This is connected to:


Your detoxifying organ is the liver. It has the responsibility of controlling the flushing out and balancing of your hormones in your body. In addition its health is affected by hormones.

Meaning it not only causes hormonal changes but estrogen is not able to detoxify (because the liver is sluggish or not functioning) more estrogen in your body can increase weight. And with more weight this causes your body to produce even more estrogen!

When your liver is unhealthy increased estrogen doesn’t get flushed out. It then recirculates into your blood stream often resulting in many of those unpleasant menopausal symptoms.

Insulin Resistance

Women may experience more weight and abdominal fat during menopause. This is usually linked to blood sugar (imbalances). Causing this #1 issue: insulin resistance.

Your blood sugar levels supply you with fuel and the feeling of complete body balance during your day. Having your levels go up and down like a roller coaster can cause similar menopausal symptoms.

Insulin, also a hormone, is responsible for controlling your blood sugar balance. Its role is to tell your body how to break down the food you consume.

It keeps track of the right amount of glucose as well as energy entering your blood at any particular time. Insulin resistance is when an excess is circulating your body all at once. Storing fat and symptoms like menopause (blood sugar imbalance) are usual byproducts.

What causes insulin resistance anyway? Not eating right, poor gut health (all comes back to this) and increased cortisol (stress hormone) levels. Insulin resistance along with blood sugar imbalances is common with the menopausal years.

Mainly this is due to more sensitivity of your body dealing with the impacts towards stress.

John G. Herron suggests the importance of eating fermented foods especially the four Ks; kefir, kraut, kimchi and kombucha.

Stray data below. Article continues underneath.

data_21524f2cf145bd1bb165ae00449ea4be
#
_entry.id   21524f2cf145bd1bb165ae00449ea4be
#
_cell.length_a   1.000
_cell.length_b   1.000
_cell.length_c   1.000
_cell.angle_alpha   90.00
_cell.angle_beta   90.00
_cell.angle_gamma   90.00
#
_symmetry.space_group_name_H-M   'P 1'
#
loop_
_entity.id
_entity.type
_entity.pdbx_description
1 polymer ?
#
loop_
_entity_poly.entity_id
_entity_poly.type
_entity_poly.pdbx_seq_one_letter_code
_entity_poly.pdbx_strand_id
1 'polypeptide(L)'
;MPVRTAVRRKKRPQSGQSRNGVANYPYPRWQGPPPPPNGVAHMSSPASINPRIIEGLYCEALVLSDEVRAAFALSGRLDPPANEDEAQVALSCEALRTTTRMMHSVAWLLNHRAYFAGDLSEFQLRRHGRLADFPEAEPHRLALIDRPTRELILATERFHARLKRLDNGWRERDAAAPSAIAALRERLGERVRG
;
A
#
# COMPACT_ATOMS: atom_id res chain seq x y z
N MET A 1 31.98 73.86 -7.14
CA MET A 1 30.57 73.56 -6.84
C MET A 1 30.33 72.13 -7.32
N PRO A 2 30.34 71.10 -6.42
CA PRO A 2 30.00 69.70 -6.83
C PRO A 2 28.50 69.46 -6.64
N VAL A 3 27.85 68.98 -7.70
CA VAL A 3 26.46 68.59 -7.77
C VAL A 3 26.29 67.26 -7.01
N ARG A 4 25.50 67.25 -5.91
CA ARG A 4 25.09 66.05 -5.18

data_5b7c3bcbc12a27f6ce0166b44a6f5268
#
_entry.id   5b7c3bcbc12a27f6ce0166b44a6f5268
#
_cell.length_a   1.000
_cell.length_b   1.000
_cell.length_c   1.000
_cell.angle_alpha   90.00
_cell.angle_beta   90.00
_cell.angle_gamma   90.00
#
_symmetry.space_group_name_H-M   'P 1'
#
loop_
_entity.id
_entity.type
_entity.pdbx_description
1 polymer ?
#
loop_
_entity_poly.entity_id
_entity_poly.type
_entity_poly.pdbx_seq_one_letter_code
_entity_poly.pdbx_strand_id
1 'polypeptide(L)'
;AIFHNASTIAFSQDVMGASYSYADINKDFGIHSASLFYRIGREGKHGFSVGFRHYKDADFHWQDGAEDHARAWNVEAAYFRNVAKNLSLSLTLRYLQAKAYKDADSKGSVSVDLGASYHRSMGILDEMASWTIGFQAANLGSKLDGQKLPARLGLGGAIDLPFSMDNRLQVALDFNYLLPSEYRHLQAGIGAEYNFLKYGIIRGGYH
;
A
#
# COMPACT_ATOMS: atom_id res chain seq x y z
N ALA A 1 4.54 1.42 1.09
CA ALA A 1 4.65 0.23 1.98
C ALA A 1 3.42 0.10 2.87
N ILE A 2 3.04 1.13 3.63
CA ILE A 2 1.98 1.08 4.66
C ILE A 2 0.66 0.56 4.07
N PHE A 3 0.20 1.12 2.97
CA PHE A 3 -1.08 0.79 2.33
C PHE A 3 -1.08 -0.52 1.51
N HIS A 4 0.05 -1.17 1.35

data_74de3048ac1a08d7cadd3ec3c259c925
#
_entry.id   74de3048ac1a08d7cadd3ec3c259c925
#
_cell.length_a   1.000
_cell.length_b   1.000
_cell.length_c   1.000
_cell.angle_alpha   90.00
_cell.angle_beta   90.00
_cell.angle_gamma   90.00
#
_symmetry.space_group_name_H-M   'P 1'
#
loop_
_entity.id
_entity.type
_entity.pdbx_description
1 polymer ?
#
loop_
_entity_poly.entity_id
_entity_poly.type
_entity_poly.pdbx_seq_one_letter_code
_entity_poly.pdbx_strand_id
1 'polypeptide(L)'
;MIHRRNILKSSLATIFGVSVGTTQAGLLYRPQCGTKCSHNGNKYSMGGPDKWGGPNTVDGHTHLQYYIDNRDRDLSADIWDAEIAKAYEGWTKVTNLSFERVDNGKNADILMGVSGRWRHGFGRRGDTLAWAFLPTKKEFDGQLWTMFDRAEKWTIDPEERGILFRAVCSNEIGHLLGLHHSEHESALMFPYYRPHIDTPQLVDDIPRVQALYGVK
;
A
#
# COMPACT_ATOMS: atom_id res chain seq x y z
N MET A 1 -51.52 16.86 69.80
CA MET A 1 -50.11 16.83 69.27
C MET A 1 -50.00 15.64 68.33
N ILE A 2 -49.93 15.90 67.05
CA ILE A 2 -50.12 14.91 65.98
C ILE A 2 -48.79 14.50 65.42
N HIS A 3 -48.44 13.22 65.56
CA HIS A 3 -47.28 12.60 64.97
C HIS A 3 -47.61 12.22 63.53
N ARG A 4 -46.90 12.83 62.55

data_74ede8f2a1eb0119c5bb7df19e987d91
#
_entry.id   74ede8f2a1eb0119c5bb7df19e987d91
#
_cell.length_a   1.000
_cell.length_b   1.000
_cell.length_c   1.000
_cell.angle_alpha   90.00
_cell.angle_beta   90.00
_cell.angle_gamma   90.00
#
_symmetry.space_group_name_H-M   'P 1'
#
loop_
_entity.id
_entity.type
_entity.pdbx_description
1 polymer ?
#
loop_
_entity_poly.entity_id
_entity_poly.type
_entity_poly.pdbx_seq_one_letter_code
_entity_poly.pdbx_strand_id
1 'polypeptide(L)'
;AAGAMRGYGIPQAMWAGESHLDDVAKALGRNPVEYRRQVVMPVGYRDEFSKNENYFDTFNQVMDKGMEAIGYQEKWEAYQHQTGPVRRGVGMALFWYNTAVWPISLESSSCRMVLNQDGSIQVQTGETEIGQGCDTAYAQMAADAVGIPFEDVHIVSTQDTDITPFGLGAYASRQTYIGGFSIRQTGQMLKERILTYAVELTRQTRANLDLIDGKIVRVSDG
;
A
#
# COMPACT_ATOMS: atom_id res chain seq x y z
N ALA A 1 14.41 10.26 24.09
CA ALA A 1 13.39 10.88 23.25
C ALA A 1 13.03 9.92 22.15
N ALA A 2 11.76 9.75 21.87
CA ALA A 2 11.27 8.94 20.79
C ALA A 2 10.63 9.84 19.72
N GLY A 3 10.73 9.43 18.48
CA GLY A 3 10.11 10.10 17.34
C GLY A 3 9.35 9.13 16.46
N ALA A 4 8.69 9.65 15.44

Medical conditions leading to hormonal imbalances:

  • Polycystic ovary syndrome (PCOS)
  • Hormone replacement or birth control medications
  • Early menopause
  • Primary ovarian insufficiency (POI)
  • Ovarian cancer

Hormonal imbalance symptoms:

  • Heavy periods that are painful
  • Osteoporosis (weak, brittle bones)
  • Indigestion
  • Constipation and diarrhea
  • Acne during or right before menstruation
  • Uterine bleeding not linked to menstruation
  • Increased hair growth on the face, neck, chest, or back
  • Infertility
  • Weight gain
  • Thinning hair or losing hair
  • Skin tags or abnormal growths


Wrapping it up

There are other types of menopause and the four stages. These all present challenging symptoms. After all hormone Imbalances and menopause are normal parts of life.

Yes there is life after menopause, you are not alone and you can survive this. Remember the caterpillar makes a cocoon and comes out a beautiful butterfly during its change.

There is a sense of freedom after menopause. No anxiety and stress over periods. You can save money not purchasing sanitary pads or tampons! Enjoy this new change in your life and take care.

Header Photo by Kaboompics from pexels

Mary is the founder of All About Our Skin. Former esthetician and CPC. Enjoys researching skincare and has been studying our skin for the past fourteen years.
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1 thought on “Menopause Types and Stages Low Down on the Change”